by Sergio Brinkhuis
reviewed on PC
Economy, trade and science
The most challenging part of Settlers 7, however, can be found in setting up and maintaining a smoothly running economy. The economic system is not as punishing as the earlier Settlers but certainly deep enough to keep you working hard. An example; Food is one of the most important and varied economic branches in the game. There are two flavors of food, namely fancy and simple. Not all workers require food but the ones that do will work harder on fancy food than on simple food. Furthermore, many of your specialized citizens such as Priests and Cavalry also require food when being recruited.
The sources for food are wheat, fish, pork and game meat. Only fish can go straight to workers home to fuel production, all others need to be processed first. Wheat can be used to bake bread but also to feed pigs and horses (for warfare, not food). Pork and game meat needs to be processed by a butcher, who in turn also requires food to be able to work. So far, it sounds fairly straightforward but managing the flow of food between Piggeries, Horse Farms, Bakeries and Butchers – each with their own quantity requirements – can be quite challenging. If you fail to do it well, you may lose the game with your coffers filled with gold and your storage buildings filled with the swords, horses and cartwheels required to recruit new soldiers.
While players cannot trade among themselves, not even in multiplayer games, the game does come with a trade element. After your trade building has been built, you can send out traders to all corners of the world in order to trade goods that will profit your empire. Once a trade center has been explored, the other players can no longer access it. Tenacious traders can even gain victory points and bonuses from reaching certain trade centers.
Science is conducted by clerics and is done in a similar fashion to trading. The world map is replaced by a tech tree and once a particular technology is researched, it is off limits to everyone else. Both traders and clerics come in three different levels and each new level requires an upgrade of your trade building as well as an additional resource to recruit.
Unfortunately my experience with the game was tainted by both start-up problems and problems with the game's DRM servers. The game's first action was to download the latest patch which turned out to have CRC issues and would not work. Without it, though, it would not work either. It took a while before I worked out how to bypass the issue and by the time the patch was installed, the DRM servers had quit working. The day after everything worked just fine again and would continue to do so until two days later they failed yet again. While I have nothing in principle against Ubisoft's permanent internet requirement, the fact that the servers were offline for a long time twice can't be ignored in the game's overall score.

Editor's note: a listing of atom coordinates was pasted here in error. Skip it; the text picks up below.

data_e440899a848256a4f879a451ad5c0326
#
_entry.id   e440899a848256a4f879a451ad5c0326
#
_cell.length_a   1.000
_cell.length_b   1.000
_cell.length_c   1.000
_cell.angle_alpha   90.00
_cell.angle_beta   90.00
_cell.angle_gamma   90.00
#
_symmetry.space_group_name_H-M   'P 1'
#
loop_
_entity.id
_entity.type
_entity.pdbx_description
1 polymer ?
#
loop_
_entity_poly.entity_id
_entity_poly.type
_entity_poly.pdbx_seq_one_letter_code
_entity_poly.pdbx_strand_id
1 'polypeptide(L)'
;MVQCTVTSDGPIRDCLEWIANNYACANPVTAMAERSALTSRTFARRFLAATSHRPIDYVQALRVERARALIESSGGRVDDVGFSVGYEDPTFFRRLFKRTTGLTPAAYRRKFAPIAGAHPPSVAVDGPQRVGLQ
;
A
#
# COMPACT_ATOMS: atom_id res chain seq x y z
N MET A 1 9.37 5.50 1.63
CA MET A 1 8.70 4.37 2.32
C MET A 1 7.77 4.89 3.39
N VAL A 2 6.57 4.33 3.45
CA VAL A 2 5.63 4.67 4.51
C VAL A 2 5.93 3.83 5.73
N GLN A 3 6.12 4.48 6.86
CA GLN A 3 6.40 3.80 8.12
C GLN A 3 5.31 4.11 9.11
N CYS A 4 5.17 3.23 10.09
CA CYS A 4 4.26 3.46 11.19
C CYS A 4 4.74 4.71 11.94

Ubisoft's DRM servers aren't the only show stoppers. I had a go at the game's Empire mode, a fancy name for a simple ladder system on which players compete against each other for lasting glory on Settlers 7's leaderboard. As in any multiplayer game, it is rife with cowardly quitters. This in itself would not be a problem, were it not for the fact that the game tends to freeze when someone leaves. When it does, the game can sometimes remain frozen forever. It is incredibly disheartening to work hard, successfully compete against other players only to see your victory being snatched away by a failure of technology.
A difficult task
When technical issues weren't plaguing my experience with the game, Settlers 7: Paths to a Kingdom was an absolute pleasure to play. BlueByte did a fantastic job taking the game back to its roots while adding all sorts of features to make it fit in this day and age. I would have liked a more epic sandbox mode to build truly big empires like in the original Settlers games. The pace is also a little faster than I would have liked but I have to admit that the new map sizes and pacing work very well to keep multiplayer sessions to a manageable length.
Yet I cannot ignore the technological failure of the DRM or that of the multiplayer issues. It has been nearly three weeks since the game's release and these issues still persist without so much as an apology to the fans from Ubisoft. Had the game been problem free, I might well have slapped a 9 out of 10 on it. As it stands, I can't even give it an 8. If you are considering purchasing this title, I would recommend you to wait for a couple more weeks and check the official forums for posts about downtime.
Settlers back on the right path again. Lots of replay value.
Frustrating DRM and server issues.